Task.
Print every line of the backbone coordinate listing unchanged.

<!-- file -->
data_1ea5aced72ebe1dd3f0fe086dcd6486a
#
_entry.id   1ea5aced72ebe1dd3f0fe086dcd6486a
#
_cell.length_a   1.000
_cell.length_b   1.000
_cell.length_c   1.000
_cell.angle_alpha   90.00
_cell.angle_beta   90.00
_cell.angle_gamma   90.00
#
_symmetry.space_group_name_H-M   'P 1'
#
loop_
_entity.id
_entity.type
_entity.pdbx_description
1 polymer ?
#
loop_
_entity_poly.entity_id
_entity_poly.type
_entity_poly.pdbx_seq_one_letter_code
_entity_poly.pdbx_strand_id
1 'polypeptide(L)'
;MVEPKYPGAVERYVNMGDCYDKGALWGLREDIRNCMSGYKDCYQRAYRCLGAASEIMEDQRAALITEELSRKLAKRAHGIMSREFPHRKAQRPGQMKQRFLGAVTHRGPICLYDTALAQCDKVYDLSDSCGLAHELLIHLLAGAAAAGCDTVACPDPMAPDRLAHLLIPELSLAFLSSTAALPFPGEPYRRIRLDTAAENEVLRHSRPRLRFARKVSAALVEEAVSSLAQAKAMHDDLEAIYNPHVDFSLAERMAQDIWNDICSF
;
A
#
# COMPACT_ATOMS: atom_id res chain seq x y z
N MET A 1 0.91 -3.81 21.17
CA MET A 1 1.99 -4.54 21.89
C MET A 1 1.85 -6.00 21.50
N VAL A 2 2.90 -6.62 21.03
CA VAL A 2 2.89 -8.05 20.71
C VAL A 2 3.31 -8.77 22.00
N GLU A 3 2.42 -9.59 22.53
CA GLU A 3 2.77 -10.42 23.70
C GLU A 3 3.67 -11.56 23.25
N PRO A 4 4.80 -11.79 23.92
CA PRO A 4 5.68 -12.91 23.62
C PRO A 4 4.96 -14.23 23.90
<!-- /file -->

data_1ea5aced72ebe1dd3f0fe086dcd6486a
#
_entry.id   1ea5aced72ebe1dd3f0fe086dcd6486a
#
_cell.length_a   1.000
_cell.length_b   1.000
_cell.length_c   1.000
_cell.angle_alpha   90.00
_cell.angle_beta   90.00
_cell.angle_gamma   90.00
#
_symmetry.space_group_name_H-M   'P 1'
#
loop_
_entity.id
_entity.type
_entity.pdbx_description
1 polymer ?
#
loop_
_entity_poly.entity_id
_entity_poly.type
_entity_poly.pdbx_seq_one_letter_code
_entity_poly.pdbx_strand_id
1 'polypeptide(L)'
;MVEPKYPGAVERYVNMGDCYDKGALWGLREDIRNCMSGYKDCYQRAYRCLGAASEIMEDQRAALITEELSRKLAKRAHGIMSREFPHRKAQRPGQMKQRFLGAVTHRGPICLYDTALAQCDKVYDLSDSCGLAHELLIHLLAGAAAAGCDTVACPDPMAPDRLAHLLIPELSLAFLSSTAALPFPGEPYRRIRLDTAAENEVLRHSRPRLRFARKVSAALVEEAVSSLAQAKAMHDDLEAIYNPHVDFSLAERMAQDIWNDICSF
;
A
#
# COMPACT_ATOMS: atom_id res chain seq x y z
N MET A 1 0.91 -3.81 21.17
CA MET A 1 1.99 -4.54 21.89
C MET A 1 1.85 -6.00 21.50
N VAL A 2 2.90 -6.62 21.03
CA VAL A 2 2.89 -8.05 20.71
C VAL A 2 3.31 -8.77 22.00
N GLU A 3 2.42 -9.59 22.53
CA GLU A 3 2.77 -10.42 23.70
C GLU A 3 3.67 -11.56 23.25
N PRO A 4 4.80 -11.79 23.92
CA PRO A 4 5.68 -12.91 23.62
C PRO A 4 4.96 -14.23 23.90